Editor's Note: As part of America Week -- Thrillist's annual celebration of all things U, S, and/or A -- we dispatched a writer to investigate what is quite possibly the most American of American phenomena: stunt fast food.
From maybe 10ft away, the Naked Chicken Chalupa looks like a regular taco. The crispy shell might be a little thicker than normal, but the crown of shredded lettuce and diced tomato gives it a distinct air of quasi-Mexican legitimacy. Get a little closer, though, and you'll see that the taco shell is not a shell at all: it's a piece of fried chicken. Flattened, folded into a cardboard holster, and loaded down with taco fixings, it beckons your taste buds like a mythic meat-siren smothered in avocado-ranch sauce.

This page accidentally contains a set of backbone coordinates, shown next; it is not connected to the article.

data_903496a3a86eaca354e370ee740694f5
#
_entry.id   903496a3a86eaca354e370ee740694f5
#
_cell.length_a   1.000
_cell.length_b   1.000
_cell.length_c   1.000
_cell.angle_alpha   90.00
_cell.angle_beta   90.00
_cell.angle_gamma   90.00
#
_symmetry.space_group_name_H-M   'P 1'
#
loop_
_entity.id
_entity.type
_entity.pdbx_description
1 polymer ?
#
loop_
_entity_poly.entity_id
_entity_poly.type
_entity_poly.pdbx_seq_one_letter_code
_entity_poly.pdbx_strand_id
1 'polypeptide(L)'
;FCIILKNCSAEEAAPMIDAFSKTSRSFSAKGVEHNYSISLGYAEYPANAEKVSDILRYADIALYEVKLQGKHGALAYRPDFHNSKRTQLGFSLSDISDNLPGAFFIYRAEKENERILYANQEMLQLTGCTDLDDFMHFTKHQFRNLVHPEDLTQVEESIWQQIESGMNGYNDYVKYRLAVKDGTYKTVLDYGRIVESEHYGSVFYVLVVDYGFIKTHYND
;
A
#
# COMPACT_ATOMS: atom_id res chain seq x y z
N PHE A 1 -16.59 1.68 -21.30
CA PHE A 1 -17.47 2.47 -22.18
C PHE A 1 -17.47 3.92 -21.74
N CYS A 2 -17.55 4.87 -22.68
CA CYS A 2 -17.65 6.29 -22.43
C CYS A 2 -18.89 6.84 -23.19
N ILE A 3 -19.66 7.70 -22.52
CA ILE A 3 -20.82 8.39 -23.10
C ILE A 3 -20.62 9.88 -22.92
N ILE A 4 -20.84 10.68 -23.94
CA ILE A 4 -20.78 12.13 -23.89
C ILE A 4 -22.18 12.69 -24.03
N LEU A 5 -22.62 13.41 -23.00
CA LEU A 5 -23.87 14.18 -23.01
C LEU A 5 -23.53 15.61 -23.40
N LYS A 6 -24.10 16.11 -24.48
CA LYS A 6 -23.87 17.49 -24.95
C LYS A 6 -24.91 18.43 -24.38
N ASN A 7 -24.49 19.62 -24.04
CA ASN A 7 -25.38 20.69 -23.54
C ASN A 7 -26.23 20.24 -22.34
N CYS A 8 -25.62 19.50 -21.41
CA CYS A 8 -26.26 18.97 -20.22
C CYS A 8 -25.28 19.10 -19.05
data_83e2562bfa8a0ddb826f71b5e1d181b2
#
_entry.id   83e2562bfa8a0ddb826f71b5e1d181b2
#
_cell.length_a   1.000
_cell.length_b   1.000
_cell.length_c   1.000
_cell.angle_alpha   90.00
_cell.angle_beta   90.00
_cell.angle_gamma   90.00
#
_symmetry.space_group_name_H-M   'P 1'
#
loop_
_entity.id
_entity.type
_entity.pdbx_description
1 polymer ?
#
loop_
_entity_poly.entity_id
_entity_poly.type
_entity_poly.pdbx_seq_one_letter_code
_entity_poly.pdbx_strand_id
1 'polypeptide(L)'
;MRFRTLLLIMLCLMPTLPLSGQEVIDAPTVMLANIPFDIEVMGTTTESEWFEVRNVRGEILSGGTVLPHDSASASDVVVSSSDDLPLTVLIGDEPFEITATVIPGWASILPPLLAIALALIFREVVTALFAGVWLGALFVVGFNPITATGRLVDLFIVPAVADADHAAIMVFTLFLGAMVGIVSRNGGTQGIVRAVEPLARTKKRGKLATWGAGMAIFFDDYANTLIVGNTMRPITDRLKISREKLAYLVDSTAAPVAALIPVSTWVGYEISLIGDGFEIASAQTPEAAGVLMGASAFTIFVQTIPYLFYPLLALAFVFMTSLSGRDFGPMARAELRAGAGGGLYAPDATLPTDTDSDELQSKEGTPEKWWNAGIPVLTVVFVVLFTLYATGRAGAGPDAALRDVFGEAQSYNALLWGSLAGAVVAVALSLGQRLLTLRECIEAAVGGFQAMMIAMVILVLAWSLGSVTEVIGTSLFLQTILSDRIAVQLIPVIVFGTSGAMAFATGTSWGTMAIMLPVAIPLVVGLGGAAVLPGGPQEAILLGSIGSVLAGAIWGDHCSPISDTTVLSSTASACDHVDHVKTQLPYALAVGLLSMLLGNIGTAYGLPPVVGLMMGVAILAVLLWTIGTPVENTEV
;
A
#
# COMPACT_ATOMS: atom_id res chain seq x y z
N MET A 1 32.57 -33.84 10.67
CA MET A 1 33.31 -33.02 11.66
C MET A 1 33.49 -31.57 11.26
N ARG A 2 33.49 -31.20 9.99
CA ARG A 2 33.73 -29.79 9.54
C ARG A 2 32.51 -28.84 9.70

I'm at Taco Bell headquarters in Irvine, California, in a room called the Innovation Forum. It's set up like a small college lecture hall, with a few rows of stadium-style seating at the back and a long counter lined with stools at the front. I'm hunched over said counter with not one, but two Taco Bell public relations envoys, eyeballing a tray of bizarre foodstuffs. I'm running my mouth at top speed, asking all kinds of questions about these things in front of me, when publicist Alec Boyle, a slim, attractive woman with brown hair and a blindingly white smile, cuts me off gently.